Childhood Lead Poisoning
Each year thousands of children receive environmental exposure to lead through a variety of sources such as paint, dust, soil, or drinking water. According to the World Health Organization, lead attacks the brain and central nervous system which can be so severe that it can cause coma, convulsions, and even death. Children who survive acute lead poisoning are typically left with grossly obvious mental retardation and behavioral disruption. Lower levels of exposure that cause no obvious symptoms and that previously were considered safe, are now known to produce a spectrum of injury that includes loss of cognition, shortening of attention span, alteration of behavior, dyslexia, attention deficit disorder, hypertension, renal impairment, immunotoxicity, and toxicity to the reproductive organs. For the most part, these effects are permanent. They are irreversible and untreatable by modern medicine.
Lead exposure can be devastating for a child’s development but there are plenty of steps that can be taken to limit a child’s contact with the metal. Here is how the Cumberland County Health Department is helping with problem
Drinking Water Testing
Lead isn’t naturally found in our water supply but it is a primary component of our aging plumping systems. Lead pipes and solder leach lead into the drinking water when the natural water is acidic. Water treatment systems can correct the acidic water but if you have lead pipes, the risk is always there. This can be true for both city water and private wells. If you have concerns about lead in your drinking water, you should contact your local water testing laboratory. There will be a charge for testing, but it’s usually one of the cheaper tests you can perform. We also recommend that homeowners with lead pipes allow their faucet to run 30-45 seconds before filling a drinking a glass with water from their faucet, especially in the morning, to avoid high concentration of lead. For more information about lead in your drinking water, contact Nicole Giacalone at 856-327-7602 ext. 7129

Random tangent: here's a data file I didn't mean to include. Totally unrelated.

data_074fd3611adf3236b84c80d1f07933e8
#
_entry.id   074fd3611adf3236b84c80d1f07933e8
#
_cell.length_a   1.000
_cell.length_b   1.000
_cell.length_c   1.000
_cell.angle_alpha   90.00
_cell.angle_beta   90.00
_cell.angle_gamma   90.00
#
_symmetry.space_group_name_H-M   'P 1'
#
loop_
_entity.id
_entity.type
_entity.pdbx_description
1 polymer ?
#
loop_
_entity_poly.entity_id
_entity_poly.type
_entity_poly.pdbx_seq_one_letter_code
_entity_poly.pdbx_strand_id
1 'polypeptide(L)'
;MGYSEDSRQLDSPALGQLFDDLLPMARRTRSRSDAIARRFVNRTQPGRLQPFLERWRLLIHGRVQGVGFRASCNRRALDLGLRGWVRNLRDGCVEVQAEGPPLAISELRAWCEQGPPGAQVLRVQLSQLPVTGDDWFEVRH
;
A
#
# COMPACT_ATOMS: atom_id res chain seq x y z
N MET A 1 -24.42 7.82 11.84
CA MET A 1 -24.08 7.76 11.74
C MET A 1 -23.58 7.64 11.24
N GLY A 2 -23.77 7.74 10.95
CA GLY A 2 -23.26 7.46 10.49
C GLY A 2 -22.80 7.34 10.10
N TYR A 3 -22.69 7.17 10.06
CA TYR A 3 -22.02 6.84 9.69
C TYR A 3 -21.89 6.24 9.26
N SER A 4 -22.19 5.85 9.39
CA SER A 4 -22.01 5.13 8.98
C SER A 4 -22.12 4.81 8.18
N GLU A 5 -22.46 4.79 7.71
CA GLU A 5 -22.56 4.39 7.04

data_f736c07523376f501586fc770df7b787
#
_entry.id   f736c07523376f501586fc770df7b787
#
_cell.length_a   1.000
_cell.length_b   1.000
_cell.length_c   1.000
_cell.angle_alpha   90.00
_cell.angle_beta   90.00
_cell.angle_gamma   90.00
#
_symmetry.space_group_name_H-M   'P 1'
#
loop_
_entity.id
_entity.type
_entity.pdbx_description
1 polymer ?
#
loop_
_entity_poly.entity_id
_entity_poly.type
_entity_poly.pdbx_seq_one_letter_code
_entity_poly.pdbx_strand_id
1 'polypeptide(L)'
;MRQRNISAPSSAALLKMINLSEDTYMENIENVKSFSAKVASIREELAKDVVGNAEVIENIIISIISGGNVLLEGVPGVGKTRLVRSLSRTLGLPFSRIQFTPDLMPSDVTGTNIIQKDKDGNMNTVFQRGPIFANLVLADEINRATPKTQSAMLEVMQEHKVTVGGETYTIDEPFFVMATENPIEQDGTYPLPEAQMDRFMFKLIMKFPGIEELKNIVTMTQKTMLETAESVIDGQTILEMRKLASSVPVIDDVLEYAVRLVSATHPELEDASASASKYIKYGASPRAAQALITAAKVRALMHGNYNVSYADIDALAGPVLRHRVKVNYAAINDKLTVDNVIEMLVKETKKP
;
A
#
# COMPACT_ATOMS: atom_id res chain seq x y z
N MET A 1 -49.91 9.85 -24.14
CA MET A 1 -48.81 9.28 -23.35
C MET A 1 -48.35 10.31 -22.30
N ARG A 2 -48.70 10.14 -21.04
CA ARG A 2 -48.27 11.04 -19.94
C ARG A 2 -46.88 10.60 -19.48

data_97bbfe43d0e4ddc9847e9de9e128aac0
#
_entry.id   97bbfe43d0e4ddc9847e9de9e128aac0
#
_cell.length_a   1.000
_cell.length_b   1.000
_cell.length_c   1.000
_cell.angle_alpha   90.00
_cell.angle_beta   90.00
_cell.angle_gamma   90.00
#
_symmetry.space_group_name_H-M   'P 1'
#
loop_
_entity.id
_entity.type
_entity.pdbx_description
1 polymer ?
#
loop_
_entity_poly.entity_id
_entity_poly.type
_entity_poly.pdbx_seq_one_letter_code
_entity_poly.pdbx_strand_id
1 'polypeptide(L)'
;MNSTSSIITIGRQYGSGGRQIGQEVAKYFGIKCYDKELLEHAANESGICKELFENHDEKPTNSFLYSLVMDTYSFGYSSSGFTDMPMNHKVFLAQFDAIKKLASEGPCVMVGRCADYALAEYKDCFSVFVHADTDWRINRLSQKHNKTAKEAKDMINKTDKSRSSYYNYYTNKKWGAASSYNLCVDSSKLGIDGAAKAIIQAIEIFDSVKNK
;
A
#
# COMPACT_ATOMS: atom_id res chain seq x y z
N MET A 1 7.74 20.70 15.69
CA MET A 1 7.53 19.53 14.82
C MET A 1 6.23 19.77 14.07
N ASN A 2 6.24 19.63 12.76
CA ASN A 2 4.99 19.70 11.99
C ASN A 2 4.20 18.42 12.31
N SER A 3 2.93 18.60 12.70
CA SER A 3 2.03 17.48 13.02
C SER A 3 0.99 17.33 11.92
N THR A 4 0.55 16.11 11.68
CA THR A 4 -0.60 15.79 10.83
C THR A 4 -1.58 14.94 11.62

Healthy Homes Program
One of the simplest things that parents can do to protect their children from lead exposure is to thoroughly clean their house. It sounds simple enough but the reality is that most of us don’t clean thoroughly enough to capture all of the dust and paint chips that old houses hold. The Cumberland County Health Department and the New Jersey Department of Health have developed a program call Healthy Homes that teaches parents the best way to clean a home that may contain lead. The program is geared toward new parents but is really relevant to all family members who might have a young child over to visit. In addition to teaching about the most effect way to clean for lead, the program also teaches students about using natural cleaning agents instead of commercial brands. For more information about the Healthy Homes Program, contact Brooke Sharpe at 856-327-7602 ext. 7119
The United States has adopted pretty strict standards when it comes to the levels of heavy metals that can be included in paints & plastics during manufacturing, but that doesn’t mean that all other countries have done the same. Some countries have less stringent standards and others have no regulations at all. Products from these countries are supposed to be inspected at customs but occasionally products slip through that have high levels of lead on their other surface. The Cumberland County Health Department offers a free toy screening to parents that are interested. Normally the screenings are held at daycare facilities where all of the toys in the daycare are inspected and parents are invited to bring in toys from home. For more information about this program, contact Mark Wiley at 856-327-7602 ext. 7124.
If you are interested in having your home or apartment prescreened for lead, there are a number of local contractors and laboratories that can offer you different options for testing. The Cumberland County Health Department does not offer prescreening for lead. Our involvement begins when a child has been diagnosed with lead poisoning by a physician. We then preform an environmental assessment using a specialized lead detection machine at the child’s home. The parents are given educational information and orders to remove any lead paint are issued to the owner of the property. The Health Department preforms follow-up inspections on the site once any renovations are complete. Meanwhile, the child continues to be monitored by a case manager from the Nursing division of the Health Department. For more information about this program, contact Mark Wiley at 856-327-7602 ext. 7124.